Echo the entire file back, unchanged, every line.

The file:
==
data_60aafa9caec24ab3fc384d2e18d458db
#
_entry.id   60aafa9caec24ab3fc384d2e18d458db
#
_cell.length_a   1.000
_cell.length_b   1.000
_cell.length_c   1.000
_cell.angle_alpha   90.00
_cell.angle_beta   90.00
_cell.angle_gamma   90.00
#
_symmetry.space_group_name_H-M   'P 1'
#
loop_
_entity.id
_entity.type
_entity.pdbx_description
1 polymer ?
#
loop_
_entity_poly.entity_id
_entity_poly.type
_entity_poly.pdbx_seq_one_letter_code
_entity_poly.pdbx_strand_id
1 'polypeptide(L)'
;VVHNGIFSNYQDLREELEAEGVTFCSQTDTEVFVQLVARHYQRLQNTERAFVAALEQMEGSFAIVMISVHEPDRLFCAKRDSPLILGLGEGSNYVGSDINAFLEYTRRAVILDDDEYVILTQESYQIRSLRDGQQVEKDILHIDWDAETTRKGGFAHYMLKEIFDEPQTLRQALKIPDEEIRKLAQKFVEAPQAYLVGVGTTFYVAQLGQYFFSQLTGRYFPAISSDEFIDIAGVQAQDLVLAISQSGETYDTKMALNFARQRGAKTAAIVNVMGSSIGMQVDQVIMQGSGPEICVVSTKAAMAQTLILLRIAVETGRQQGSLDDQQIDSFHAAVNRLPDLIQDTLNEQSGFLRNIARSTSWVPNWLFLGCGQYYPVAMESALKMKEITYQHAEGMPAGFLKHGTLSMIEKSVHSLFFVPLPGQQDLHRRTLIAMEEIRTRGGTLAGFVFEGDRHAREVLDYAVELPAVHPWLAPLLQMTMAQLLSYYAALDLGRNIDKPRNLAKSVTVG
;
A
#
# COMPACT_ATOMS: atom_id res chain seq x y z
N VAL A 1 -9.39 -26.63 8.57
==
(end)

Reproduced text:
data_60aafa9caec24ab3fc384d2e18d458db
#
_entry.id   60aafa9caec24ab3fc384d2e18d458db
#
_cell.length_a   1.000
_cell.length_b   1.000
_cell.length_c   1.000
_cell.angle_alpha   90.00
_cell.angle_beta   90.00
_cell.angle_gamma   90.00
#
_symmetry.space_group_name_H-M   'P 1'
#
loop_
_entity.id
_entity.type
_entity.pdbx_description
1 polymer ?
#
loop_
_entity_poly.entity_id
_entity_poly.type
_entity_poly.pdbx_seq_one_letter_code
_entity_poly.pdbx_strand_id
1 'polypeptide(L)'
;VVHNGIFSNYQDLREELEAEGVTFCSQTDTEVFVQLVARHYQRLQNTERAFVAALEQMEGSFAIVMISVHEPDRLFCAKRDSPLILGLGEGSNYVGSDINAFLEYTRRAVILDDDEYVILTQESYQIRSLRDGQQVEKDILHIDWDAETTRKGGFAHYMLKEIFDEPQTLRQALKIPDEEIRKLAQKFVEAPQAYLVGVGTTFYVAQLGQYFFSQLTGRYFPAISSDEFIDIAGVQAQDLVLAISQSGETYDTKMALNFARQRGAKTAAIVNVMGSSIGMQVDQVIMQGSGPEICVVSTKAAMAQTLILLRIAVETGRQQGSLDDQQIDSFHAAVNRLPDLIQDTLNEQSGFLRNIARSTSWVPNWLFLGCGQYYPVAMESALKMKEITYQHAEGMPAGFLKHGTLSMIEKSVHSLFFVPLPGQQDLHRRTLIAMEEIRTRGGTLAGFVFEGDRHAREVLDYAVELPAVHPWLAPLLQMTMAQLLSYYAALDLGRNIDKPRNLAKSVTVG
;
A
#
# COMPACT_ATOMS: atom_id res chain seq x y z
N VAL A 1 -9.39 -26.63 8.57